'God has given you one face, and yet you make yourself another' Shakespeare. Never conform to the status Quo.
This blog is inspired by knowledge of the old world and truth. Email: Nok_ind@yahoo.com
“Afrofuturism” might sound like an impenetrable theoretical art term but simply put, it involves the act of re-imagination, reclamation of black identity– a rejection and subversion of debilitating stereotypes, an expression of the infinite ways of interpreting the past, present & future, demonstrating the cosmopolitan reality of the black experience.
Visually, this usually takes the form of adopting influences from a distant, mythologized African past and ideas of the future (for example, references to outer space or extraterrestrial life) to create something distinctly modern or futuristic. “Afrofuturism” is a way of understanding and creating art that is ultimately about challenging pre-existing modes of perception.
BBC documentary: Sun Ra, Brother From Another Planet
Sun Ra was born on the planet Saturn some time ago. The best accounts agree that he emerged on Earth as Herman Blount, born in Birmingham, Alabama in 1914, although Sun Ra himself always denied that Blount was his surname. He returned to Saturn in 1993 after creating a stunningly variegated and beautiful assemblage of earthly and interplanetary music, most notably with his fervently loyal Arkestra.
Sun Ra and his Arkestra were the subject of a few documentary films, notably Robert Mugge’s ’A Joyful Noise’ (1980), which interspersed performances and rehearsals with Sun Ra’s commentary on various subjects ranging from today’s youth to his own place in the cosmos.
Today’s documentary, Don Letts’ ‘Sun Ra, Brother From Another Planet’ from 2005, reuses some of Mugge’s material and includes some additional interviews.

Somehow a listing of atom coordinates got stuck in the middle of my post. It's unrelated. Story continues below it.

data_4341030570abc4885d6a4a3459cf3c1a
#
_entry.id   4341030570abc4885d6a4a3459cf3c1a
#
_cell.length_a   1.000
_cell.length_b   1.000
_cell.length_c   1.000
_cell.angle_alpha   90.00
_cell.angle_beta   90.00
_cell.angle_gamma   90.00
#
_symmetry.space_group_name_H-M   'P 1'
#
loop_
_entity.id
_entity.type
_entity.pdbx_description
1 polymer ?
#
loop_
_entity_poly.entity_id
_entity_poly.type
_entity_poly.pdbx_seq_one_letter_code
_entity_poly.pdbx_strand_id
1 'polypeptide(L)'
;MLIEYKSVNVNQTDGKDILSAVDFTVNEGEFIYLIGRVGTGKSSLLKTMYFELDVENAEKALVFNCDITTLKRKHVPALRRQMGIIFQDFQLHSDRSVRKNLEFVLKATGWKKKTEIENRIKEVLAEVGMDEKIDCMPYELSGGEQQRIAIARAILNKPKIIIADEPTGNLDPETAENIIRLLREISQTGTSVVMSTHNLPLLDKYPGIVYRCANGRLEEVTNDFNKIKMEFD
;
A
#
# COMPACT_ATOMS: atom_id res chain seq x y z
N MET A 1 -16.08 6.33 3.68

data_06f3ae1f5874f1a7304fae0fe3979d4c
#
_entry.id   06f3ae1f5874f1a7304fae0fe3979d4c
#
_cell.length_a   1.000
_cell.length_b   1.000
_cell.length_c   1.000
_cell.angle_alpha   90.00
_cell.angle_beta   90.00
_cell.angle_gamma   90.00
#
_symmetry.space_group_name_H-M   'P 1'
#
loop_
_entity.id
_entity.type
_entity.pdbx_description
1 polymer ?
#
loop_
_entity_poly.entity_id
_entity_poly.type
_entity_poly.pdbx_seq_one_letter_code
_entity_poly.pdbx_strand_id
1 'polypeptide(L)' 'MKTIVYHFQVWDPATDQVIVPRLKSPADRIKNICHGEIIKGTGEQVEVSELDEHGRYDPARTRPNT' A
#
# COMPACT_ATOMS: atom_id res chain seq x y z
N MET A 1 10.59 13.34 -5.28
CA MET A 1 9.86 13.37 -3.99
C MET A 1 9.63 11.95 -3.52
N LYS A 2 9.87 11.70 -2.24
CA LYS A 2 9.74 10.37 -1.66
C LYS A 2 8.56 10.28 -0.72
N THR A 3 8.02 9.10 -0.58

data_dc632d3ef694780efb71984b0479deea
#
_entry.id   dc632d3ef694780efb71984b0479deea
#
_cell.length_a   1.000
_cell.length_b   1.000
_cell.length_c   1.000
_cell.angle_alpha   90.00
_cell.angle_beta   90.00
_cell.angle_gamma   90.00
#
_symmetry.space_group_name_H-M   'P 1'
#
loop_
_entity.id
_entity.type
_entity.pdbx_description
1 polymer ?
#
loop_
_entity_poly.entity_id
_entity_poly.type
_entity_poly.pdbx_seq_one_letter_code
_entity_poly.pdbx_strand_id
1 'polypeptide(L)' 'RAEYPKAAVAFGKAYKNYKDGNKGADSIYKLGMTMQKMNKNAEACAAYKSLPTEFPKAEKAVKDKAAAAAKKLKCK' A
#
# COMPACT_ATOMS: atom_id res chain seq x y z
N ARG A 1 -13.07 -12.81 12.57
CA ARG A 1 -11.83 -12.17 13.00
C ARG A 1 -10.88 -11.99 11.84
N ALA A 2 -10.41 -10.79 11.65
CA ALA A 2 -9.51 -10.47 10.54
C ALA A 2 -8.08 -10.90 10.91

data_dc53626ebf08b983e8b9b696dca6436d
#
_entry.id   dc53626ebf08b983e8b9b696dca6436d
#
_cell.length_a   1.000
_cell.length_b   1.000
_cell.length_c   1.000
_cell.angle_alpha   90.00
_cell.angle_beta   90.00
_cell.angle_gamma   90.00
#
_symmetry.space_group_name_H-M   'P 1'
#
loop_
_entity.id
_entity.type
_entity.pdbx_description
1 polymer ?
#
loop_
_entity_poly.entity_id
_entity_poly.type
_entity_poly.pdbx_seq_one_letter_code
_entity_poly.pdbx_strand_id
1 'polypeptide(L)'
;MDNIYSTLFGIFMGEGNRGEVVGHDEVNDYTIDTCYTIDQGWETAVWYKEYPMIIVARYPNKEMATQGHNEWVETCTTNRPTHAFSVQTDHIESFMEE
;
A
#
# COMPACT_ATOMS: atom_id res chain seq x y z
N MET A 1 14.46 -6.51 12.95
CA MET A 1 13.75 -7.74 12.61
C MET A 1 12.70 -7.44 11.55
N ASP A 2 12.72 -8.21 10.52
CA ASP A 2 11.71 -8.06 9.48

A scene from Sun Ra’s 1974 film, Space is the Place.
“How do you know I’m real? I’m not real, I’m just like you. You don’t exist in this society. If you did, your people wouldn’t be seeking equal rights. You’re not real. If you were, you’d have some status among the nations of the world. So we’re both myths. I do not come to you as a reality, I come to you as the myth, because that’s what’s black people are: myths.”
This is soo deep, they took Africans, forced the majority of them to forget their Language (Language is the DNA of a Culture, if you want to debate that just ask any trained anthropologist), forced them to disregard their culture, spirituality and even their Ethnicity (Which is very important in the motherland). Thusly they adopted the type cast of being ‘Black' (which doesn't actually mean much as it doesn't connect them to a Culture a geographical land or history. As it is just social conditioning). Becoming myth.
Directed by Tamra Davis, the documentary features footage of Jean-Michel Basquiat painting, talking about his art and existing in the two years prior to his death in 1988.
Tamra Davis pays homage to her friend in this definitive documentary but also delves into Basquiat as an iconoclast. His dense, bebop-influenced neoexpressionist work emerged while minimalist, conceptual art was the fad; as a successful black artist, he was constantly confronted by racism and misconceptions. Much can be gleaned from insider interviews and archival footage, but it is Basquiat’s own words and work that powerfully convey the mystique and allure of both the artist and the man.
This was a very deep, inspirational and sad Biopic of Jean-Michel life’s.